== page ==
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Transplanted stem cells used to grow functional lungs in mice

Researchers have revealed that stem cells transplanted into embryonic mice can mature into fully functional lungs, a method which could be developed to grow lungs for humans.

Using transplanted stem cells, researchers have grown a pair of fully functional lungs in mouse embryos. According to the team, their technique could be used to produce lungs for human patients.  

The research was conducted at Columbia University, US. The team decided to grow new lungs in a developing animal, to take advantage of the animal’s natural signals for lung development.

Microscope image of a rescued lung. Donor cell glow from the presence of green fluorescent protein (credit: Columbia University Irving Medical Center).

First, the researchers created tissue culture conditions that allowed the donor stem cells to expand, proliferate and maintain their ability to transform into many different cell types.

They implanted these stem cells into two types of engineered mouse embryos. One type lacked stem cells that develop into mature lung cells and another could not produce enough of the cells to make a lung. This procedure created a ‘chimeric’ embryo that was a mix of donor and host cells.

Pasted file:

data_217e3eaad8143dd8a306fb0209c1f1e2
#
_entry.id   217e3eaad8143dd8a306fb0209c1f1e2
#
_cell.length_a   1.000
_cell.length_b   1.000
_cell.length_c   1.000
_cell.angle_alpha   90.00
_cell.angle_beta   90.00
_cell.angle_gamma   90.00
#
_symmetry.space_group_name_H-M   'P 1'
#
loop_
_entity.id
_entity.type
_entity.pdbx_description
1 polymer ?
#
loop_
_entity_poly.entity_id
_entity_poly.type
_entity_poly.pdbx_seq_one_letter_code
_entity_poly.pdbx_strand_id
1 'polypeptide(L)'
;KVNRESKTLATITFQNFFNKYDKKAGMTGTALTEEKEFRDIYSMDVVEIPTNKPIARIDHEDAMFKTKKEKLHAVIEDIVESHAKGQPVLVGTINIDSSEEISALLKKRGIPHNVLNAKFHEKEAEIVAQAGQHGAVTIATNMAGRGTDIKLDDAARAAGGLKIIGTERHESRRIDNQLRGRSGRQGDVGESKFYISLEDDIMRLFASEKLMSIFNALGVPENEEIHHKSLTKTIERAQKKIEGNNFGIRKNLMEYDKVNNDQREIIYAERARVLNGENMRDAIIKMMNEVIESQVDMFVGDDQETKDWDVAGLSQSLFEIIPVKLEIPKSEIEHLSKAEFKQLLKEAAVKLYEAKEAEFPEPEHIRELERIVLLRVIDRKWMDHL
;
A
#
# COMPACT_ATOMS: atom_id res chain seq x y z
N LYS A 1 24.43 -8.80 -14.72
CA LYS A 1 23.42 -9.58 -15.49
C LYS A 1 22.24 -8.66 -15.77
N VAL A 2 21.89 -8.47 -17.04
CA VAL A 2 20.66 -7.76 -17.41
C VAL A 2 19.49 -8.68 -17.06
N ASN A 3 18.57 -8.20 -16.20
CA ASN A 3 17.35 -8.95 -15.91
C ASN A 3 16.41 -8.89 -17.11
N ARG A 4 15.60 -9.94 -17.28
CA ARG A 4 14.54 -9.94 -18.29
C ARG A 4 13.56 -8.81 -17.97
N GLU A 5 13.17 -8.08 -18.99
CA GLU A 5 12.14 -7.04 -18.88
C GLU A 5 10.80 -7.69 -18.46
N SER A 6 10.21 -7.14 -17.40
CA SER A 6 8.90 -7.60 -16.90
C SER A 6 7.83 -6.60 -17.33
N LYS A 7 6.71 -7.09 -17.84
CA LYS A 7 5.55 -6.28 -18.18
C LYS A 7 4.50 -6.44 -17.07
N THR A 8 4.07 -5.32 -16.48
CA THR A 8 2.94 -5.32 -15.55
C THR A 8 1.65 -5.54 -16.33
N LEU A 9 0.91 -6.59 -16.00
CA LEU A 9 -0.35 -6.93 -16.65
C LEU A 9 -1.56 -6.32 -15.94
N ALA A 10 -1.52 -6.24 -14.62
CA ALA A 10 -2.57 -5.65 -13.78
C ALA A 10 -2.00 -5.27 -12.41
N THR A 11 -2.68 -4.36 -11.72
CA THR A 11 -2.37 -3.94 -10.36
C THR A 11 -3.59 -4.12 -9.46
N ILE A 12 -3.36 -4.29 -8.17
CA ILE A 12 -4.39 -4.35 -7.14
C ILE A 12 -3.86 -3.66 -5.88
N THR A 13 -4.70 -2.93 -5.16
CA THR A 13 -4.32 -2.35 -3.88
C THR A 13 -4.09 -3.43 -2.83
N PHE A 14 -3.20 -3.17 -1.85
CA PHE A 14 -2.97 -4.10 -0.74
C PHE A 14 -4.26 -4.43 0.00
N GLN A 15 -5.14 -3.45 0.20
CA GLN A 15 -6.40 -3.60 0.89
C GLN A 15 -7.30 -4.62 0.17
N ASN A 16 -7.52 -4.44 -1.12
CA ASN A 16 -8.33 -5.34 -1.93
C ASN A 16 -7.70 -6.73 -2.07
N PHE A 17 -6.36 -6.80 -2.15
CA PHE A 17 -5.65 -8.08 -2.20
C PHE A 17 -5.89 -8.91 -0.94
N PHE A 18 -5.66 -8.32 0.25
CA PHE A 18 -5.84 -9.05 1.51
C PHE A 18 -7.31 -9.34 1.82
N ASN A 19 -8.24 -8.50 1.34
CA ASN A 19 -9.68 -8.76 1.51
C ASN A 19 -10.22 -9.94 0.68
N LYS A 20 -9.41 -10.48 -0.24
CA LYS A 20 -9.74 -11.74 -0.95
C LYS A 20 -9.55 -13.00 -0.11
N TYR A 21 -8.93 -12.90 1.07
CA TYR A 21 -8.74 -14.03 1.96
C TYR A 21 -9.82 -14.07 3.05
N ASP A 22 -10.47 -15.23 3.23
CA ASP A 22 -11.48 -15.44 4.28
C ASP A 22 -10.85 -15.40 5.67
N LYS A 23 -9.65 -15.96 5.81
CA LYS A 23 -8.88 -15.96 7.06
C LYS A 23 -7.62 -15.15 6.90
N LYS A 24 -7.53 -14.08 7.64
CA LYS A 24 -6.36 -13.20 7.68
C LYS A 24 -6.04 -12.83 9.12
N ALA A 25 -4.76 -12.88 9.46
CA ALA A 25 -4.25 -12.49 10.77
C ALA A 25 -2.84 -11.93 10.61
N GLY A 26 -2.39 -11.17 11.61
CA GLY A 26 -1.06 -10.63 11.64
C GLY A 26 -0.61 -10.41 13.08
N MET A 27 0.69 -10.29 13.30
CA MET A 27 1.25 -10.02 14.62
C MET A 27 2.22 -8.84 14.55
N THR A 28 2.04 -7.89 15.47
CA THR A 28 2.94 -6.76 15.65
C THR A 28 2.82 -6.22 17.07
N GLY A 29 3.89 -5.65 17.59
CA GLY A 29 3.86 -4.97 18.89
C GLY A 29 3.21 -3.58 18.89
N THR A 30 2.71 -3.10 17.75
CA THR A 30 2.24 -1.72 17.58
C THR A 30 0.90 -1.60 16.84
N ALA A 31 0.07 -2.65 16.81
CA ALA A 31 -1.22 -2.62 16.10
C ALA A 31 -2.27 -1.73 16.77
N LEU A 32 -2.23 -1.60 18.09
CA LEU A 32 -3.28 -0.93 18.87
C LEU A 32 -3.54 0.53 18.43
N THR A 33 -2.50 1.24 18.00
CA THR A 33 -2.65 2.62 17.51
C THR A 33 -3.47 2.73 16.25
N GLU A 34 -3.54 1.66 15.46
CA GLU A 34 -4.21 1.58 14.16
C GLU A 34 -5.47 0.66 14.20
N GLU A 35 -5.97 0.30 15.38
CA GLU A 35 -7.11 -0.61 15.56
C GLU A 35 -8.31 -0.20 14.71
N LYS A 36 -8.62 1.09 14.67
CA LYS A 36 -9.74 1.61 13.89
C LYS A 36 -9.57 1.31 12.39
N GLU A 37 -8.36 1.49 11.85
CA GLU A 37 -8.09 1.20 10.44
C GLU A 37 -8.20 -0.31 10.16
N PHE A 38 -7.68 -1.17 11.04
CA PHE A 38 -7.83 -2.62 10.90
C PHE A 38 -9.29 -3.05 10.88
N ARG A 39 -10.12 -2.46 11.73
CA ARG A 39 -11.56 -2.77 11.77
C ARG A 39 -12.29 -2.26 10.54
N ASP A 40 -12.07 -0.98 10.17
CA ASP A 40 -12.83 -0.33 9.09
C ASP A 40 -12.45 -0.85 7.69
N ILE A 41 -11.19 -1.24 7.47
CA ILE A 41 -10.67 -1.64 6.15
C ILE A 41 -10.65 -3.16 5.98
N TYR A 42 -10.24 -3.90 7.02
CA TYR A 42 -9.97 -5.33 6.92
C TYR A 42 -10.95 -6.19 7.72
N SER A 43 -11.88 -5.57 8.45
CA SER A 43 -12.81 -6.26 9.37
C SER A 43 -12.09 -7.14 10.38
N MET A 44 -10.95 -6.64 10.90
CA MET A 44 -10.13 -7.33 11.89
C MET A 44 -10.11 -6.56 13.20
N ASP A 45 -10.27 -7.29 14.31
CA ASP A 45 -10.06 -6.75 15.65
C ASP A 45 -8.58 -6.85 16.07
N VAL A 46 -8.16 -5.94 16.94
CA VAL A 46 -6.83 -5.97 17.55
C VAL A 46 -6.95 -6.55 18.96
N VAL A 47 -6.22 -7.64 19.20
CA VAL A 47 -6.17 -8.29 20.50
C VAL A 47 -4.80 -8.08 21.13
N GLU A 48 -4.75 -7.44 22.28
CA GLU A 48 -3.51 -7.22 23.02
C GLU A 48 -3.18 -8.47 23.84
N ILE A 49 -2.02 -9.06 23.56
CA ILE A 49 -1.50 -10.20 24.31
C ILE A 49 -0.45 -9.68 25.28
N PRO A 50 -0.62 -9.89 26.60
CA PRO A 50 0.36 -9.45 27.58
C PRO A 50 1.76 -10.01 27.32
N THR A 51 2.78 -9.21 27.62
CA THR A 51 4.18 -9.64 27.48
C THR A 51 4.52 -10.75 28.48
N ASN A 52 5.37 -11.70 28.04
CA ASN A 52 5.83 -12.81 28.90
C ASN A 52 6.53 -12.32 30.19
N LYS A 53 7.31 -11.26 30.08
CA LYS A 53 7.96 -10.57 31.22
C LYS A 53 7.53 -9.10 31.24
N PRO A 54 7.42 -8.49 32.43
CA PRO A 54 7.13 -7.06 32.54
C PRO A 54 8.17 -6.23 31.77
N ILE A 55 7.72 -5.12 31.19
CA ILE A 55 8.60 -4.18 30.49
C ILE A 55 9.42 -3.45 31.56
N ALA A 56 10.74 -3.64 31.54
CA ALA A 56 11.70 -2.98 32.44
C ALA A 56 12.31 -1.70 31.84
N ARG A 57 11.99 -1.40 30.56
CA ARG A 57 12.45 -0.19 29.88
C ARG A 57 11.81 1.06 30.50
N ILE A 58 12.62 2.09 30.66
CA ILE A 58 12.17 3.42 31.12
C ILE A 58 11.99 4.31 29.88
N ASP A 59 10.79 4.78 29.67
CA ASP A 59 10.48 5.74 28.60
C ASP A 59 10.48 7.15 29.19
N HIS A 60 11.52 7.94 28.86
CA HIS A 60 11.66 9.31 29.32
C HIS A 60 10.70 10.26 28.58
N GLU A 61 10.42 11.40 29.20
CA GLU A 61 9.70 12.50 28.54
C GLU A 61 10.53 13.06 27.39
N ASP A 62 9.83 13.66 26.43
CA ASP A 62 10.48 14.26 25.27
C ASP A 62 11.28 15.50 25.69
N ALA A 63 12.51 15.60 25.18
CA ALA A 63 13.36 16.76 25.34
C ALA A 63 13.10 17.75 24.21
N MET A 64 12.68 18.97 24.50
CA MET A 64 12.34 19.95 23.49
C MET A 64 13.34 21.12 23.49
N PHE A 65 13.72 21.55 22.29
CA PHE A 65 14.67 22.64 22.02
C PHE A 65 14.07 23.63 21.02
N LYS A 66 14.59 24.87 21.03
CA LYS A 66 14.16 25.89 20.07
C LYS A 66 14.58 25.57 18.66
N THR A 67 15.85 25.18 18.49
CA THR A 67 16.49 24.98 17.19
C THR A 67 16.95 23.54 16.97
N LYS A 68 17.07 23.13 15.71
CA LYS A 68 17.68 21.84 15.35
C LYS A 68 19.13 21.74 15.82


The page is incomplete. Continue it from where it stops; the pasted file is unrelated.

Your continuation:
The researchers found that the implanted stem cells outcompeted the host cells for growth-promoting molecules present in the embryo. This led to the formation of functional lungs that enabled the mice to live well into adulthood. A variety of lung function tests confirmed that the chimeric lungs worked as well as normal mouse lungs, with no signs of rejection.

“The stem cells were implanted before the embryos’ immunological system was turned on, which may explain why the organs were not rejected,” said first author Dr Munemasa Mori, who will later test his approach in larger animals and in interspecies organ transplants.

“Our study shows that it may eventually be possible to develop new strategies for generating human lungs in animals for transplantation as an alternative to waiting for donor lungs,” said co-senior author Dr Wellington Cardoso, professor at Columbia University Vagelos College of Physicians and Surgeons.

The results were published in Nature Medicine.

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